<championofcyrodi>
https://access.redhat.com/documentation/en-US/Red_Hat_Enterprise_Linux/6/html/Deployment_Guide/sec-Verifying_the_Initial_RAM_Disk_Image.html#procedure-Verifying_the_Initial_RAM_Disk_Image i have reading to do...
06:05
<alkisg>
The ltsp sources have code for all that
06:05
So you can grep the sources in order to find a good way to do these things in centos
06:05
But keep in mind that troubleshooting ltsp will be waaaay easier than re-inventing the wheel
06:08
<championofcyrodi>
I have talked with my peers about using and updating the LTSP source. However, I am often on my own and tasked with several projects at the same time.
06:09
and the 'approved software' list is WAY out of my hands
06:10
i think right now the consensus is "lets figure out how pxeboot linux works. then look we can understand what ltsp is doing."
06:11
i've just been supporting it via ltsp-chroot and ltsp-update-image on the ubuntu systems... and thats pretty much it.
06:13
<alkisg>
E.g. now you were reading about compiling kernels etc, and you realized that it's really wasted time
06:14
<championofcyrodi>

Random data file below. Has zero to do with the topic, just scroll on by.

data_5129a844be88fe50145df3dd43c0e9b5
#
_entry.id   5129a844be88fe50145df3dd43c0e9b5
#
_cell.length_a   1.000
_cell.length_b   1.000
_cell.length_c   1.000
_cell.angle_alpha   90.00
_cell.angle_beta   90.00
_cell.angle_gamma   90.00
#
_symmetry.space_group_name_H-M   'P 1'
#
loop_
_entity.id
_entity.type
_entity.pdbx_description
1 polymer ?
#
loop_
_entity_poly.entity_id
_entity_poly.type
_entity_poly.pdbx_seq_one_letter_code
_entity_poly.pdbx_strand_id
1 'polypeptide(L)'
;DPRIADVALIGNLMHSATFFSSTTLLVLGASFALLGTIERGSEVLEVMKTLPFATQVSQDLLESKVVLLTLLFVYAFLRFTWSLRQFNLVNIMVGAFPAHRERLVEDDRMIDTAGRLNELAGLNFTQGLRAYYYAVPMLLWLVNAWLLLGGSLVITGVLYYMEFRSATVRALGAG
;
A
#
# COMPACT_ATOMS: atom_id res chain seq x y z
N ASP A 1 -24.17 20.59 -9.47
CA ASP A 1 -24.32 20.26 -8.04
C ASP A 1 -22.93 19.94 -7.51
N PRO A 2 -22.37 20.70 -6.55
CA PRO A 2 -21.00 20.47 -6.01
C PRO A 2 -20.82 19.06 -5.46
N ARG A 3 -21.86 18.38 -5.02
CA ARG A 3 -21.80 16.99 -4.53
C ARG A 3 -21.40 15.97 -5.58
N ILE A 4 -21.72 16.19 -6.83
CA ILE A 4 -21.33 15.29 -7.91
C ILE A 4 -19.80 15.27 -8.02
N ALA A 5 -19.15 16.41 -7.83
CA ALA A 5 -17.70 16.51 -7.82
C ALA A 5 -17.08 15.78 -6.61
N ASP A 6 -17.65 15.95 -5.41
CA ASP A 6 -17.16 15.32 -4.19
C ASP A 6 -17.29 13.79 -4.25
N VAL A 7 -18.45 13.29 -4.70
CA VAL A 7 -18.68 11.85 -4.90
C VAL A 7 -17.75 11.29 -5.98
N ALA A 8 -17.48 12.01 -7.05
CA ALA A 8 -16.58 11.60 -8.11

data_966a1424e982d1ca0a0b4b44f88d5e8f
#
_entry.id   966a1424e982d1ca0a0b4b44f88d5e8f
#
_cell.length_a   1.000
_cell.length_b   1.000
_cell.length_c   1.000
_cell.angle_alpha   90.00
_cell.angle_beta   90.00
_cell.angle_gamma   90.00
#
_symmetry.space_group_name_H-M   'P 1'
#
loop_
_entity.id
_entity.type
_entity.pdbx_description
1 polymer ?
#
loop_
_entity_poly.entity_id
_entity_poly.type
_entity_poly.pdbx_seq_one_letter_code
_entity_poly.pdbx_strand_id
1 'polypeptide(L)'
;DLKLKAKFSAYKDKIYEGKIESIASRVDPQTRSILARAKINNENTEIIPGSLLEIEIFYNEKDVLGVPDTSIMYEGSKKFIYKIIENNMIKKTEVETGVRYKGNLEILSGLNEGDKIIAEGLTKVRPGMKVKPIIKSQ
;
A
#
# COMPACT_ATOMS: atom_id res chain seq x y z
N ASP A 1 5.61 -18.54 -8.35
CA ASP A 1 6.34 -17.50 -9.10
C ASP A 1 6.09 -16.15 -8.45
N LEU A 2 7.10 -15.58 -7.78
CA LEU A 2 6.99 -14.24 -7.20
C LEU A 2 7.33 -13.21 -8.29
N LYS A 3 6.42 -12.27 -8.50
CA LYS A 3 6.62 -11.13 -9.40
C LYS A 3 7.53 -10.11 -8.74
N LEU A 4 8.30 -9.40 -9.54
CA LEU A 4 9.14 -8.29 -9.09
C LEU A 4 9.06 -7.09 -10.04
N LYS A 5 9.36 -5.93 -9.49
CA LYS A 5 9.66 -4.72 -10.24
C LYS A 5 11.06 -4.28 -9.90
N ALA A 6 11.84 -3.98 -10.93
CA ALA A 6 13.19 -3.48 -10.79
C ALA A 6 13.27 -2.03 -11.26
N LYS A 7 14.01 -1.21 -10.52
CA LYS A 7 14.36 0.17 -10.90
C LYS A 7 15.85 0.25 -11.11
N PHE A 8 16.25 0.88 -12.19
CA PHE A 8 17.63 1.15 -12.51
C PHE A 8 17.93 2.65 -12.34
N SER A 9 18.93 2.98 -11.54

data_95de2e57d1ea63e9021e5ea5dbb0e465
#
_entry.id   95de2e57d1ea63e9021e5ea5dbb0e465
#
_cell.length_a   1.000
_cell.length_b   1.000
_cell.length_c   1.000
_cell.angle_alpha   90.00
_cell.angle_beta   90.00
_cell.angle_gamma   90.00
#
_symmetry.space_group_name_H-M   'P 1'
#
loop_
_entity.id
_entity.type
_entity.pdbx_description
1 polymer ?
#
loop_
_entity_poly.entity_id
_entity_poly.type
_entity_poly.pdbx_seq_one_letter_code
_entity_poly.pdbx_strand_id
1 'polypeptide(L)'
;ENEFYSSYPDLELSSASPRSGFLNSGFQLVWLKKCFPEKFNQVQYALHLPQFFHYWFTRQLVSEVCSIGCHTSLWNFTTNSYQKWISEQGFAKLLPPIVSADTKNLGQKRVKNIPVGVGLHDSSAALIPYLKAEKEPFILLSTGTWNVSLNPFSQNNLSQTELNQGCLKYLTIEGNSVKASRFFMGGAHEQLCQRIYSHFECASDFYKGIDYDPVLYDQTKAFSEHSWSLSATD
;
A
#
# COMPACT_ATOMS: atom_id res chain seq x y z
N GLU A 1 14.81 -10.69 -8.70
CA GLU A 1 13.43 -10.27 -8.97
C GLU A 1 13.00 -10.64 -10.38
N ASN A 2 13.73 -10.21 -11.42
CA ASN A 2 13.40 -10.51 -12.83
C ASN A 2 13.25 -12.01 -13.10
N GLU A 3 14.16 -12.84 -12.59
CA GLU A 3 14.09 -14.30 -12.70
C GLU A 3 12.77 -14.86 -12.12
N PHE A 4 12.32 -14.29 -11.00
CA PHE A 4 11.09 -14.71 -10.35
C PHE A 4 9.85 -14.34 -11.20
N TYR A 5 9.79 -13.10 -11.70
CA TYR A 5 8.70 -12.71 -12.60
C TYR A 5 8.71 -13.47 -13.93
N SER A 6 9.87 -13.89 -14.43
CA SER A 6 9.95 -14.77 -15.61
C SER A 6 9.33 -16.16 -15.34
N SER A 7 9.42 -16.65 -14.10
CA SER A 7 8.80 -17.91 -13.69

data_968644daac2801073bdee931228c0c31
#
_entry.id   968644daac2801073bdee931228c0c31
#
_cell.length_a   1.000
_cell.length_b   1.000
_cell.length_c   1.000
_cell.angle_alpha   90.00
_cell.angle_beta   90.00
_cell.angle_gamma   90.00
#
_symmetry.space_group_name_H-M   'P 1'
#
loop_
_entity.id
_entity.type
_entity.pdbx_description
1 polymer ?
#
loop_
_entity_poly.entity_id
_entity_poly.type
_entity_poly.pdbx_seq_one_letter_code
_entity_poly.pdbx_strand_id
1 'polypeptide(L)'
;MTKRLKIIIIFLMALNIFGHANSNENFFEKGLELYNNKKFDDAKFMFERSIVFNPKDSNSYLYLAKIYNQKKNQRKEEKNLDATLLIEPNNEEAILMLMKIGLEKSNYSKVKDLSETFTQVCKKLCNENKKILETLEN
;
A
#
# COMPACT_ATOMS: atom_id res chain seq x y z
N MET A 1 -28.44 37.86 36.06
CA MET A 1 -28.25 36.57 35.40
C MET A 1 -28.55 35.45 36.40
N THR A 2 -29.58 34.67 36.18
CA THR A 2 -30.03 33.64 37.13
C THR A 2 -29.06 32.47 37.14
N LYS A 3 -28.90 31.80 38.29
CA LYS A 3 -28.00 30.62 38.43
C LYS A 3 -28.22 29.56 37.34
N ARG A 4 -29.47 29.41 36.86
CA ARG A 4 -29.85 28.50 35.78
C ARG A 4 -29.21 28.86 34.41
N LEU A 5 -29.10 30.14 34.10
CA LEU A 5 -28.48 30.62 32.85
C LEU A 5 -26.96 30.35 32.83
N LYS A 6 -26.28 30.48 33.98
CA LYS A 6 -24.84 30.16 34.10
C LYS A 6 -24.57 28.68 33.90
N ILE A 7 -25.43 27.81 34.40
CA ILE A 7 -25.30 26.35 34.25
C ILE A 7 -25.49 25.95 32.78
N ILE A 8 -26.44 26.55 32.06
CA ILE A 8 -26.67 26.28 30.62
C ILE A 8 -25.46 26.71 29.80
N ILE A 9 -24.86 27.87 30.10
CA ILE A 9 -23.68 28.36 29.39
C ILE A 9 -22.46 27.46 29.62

it is not wasted because now i understand why initramfs exists.
06:14
<alkisg>
ltsp will direct you at what you really need, unlike any netbooting page out there in the internet
06:14
<championofcyrodi>
rather than accept that it does
06:14
<alkisg>
You only understand it because I took the time to direct you there :)
06:14
ltsp sources would do that instead of me...
06:14
googling about kernel compilation wouldn't
06:15
<championofcyrodi>
i agree with that.
06:21
the ltsp sources, are these them: http://bazaar.launchpad.net/~ubuntu-branches/ubuntu/trusty/ltsp/trusty/files/head:/client/k12linux/ ?
06:22
<alkisg>
!ltsp-upstream
06:22
<ltsp>
ltsp-upstream: Comitters to the LTSP upstream branch on launchpad: https://launchpad.net/~ltsp-upstream
06:23
<alkisg>
That's the upstream part, some distros also carry a small distro-specific part in their own repositories
06:23
!ltsp-source
06:23
<ltsp>
ltsp-source: at http://bazaar.launchpad.net/~ltsp-upstream/ltsp/ltsp-trunk/files
06:23
<alkisg>
Sorry, that one instead ^
06:25
<championofcyrodi>
weird, there is k12linux, redhat and dracut...
06:26
i see, debian and Ubuntu... these are actually separate distros
06:26
for some reason i always thought ubuntu *was* debian
06:28
<alkisg>
It's a "child" of debian, it has a few changes specific to it
06:28* alkisg and vagrantc were trying to minimize them as much as possible
06:30
<championofcyrodi>
gotcha. thanks for your time. if you're interested i've verified that the ubuntu ltsp packages work in docker and have been running a 10 client server for about 60 days in a linux container. makes it much easier to deploy an instance and point your 'next-server' at it.